Pi News –
The government has announced it will not ban duck hunting in Victoria.
Animal rights activists called the decision inhumane and argued that some species were under great pressure, while others were at risk of extinction.
Victorian Environment Minister Steve Dimopoulos confirmed the controversial decision today
“The Victoria community has different views on this and we’ve tried to listen to all of them,” Dimopoulos said.
“We accept that duck hunting is a legitimate activity enjoyed by thousands of Victorians and we want to make it safe, responsible and sustainable.”
The government plans to change hunting laws to reduce the impact on endangered species, including tougher penalties for hunters who break the law.
Mandatory training is also being introduced and resources will be increased for the Victorian Game Management Authority.
Dimopoulos said the government’s approach focuses on animal welfare.
“Eligibility has been proven to be one of the best factors in alleviating animal welfare issues,” he said.
“Most (duck hunters) are not bad-tempered hunters.”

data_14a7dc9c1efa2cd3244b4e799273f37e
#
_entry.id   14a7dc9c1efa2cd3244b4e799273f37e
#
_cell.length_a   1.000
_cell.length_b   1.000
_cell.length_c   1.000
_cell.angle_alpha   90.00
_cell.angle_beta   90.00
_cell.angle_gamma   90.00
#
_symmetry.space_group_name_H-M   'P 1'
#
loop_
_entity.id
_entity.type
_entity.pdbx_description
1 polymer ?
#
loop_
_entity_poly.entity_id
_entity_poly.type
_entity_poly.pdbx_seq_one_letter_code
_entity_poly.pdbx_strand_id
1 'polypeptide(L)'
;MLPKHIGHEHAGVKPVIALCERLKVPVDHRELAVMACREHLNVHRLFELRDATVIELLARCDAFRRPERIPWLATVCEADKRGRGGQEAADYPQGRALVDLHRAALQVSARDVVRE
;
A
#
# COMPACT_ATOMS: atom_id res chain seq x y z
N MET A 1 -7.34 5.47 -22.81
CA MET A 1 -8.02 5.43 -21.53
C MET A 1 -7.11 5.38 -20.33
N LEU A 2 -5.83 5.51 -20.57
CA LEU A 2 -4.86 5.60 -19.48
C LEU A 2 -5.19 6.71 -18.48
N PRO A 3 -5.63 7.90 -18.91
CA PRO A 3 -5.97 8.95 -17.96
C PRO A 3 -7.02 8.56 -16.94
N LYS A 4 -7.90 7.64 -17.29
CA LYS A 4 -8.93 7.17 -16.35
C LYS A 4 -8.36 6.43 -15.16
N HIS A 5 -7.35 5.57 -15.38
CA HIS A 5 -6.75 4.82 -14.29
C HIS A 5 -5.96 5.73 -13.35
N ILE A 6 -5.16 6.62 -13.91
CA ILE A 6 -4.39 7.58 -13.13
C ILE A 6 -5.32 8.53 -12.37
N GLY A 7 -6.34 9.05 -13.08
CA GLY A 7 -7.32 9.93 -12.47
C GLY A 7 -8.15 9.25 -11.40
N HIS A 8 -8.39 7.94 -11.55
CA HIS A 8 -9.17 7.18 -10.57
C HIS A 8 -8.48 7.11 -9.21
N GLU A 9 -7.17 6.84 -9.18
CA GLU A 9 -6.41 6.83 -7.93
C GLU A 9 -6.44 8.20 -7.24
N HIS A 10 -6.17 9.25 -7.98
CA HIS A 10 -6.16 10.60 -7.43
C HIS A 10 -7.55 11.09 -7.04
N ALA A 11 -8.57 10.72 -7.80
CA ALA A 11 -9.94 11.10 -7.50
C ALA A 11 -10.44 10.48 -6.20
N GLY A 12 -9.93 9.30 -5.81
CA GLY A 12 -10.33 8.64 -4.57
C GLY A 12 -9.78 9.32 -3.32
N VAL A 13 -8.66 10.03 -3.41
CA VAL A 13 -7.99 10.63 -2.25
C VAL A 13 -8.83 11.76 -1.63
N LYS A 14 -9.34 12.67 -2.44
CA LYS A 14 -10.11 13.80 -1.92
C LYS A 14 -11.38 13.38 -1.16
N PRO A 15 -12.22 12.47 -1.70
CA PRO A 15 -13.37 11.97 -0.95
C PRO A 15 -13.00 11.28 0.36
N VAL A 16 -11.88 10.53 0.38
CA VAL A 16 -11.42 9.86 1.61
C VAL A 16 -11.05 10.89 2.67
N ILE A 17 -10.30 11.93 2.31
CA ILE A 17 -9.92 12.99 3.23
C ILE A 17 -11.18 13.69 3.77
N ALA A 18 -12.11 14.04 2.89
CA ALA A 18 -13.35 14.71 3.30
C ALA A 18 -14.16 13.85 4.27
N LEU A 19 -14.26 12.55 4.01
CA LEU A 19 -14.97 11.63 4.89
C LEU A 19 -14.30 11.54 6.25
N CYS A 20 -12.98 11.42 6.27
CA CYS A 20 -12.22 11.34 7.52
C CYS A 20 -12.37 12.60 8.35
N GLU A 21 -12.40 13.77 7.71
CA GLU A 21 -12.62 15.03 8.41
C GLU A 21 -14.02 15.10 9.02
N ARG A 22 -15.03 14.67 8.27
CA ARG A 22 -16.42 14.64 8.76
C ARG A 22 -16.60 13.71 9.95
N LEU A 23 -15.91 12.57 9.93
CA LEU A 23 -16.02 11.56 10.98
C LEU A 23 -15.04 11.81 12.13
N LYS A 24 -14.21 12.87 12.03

The recommendations were made by a nine-person committee that found duck hunting had “acute animal welfare” problems and contributed to the loss of large areas of public land.
Animal Justice MP Georgie Purcell today said the investigation was a waste of taxpayers’ money.
He said the decision ended a “productive, proactive relationship” with the government
“It’s just a shame,” he said.
“Duck shooters make up less than one per cent of the Victorian population and half of them are active. This is a terrible decision to appease a dwindling minority.
“I hope they pay the price in the election.”
Western Australia, New South Wales and Queensland have already banned duck hunting.
At the time of the investigation, members of the state opposition and the Shooting, Fishermen and Farmers Party called the results of the investigation “a complete sham”.
Those who support the practice say it will improve the economy in regional Victoria, with the season usually running from March or April to May each year.
Animal rights activists say they have repeatedly witnessed illegal behavior by duck shooters, including failure to kill injured birds immediately, exceeding bag limits, and shooting at protected and endangered species. have repeatedly claimed to have witnessed incidents such as being shot as well as participating in the inhumane practice known as “turning”.
RSPCA Victoria chief executive Liz Walker said she was disappointed by the government’s decision.
“What you have to worry about is always that the injury rate of ducks is so high,” he said.
“We know that these species are under tremendous pressure, long-term decline, and some of them are even at risk of extinction.
“I can assure you that the RSPCA will not stop protecting.”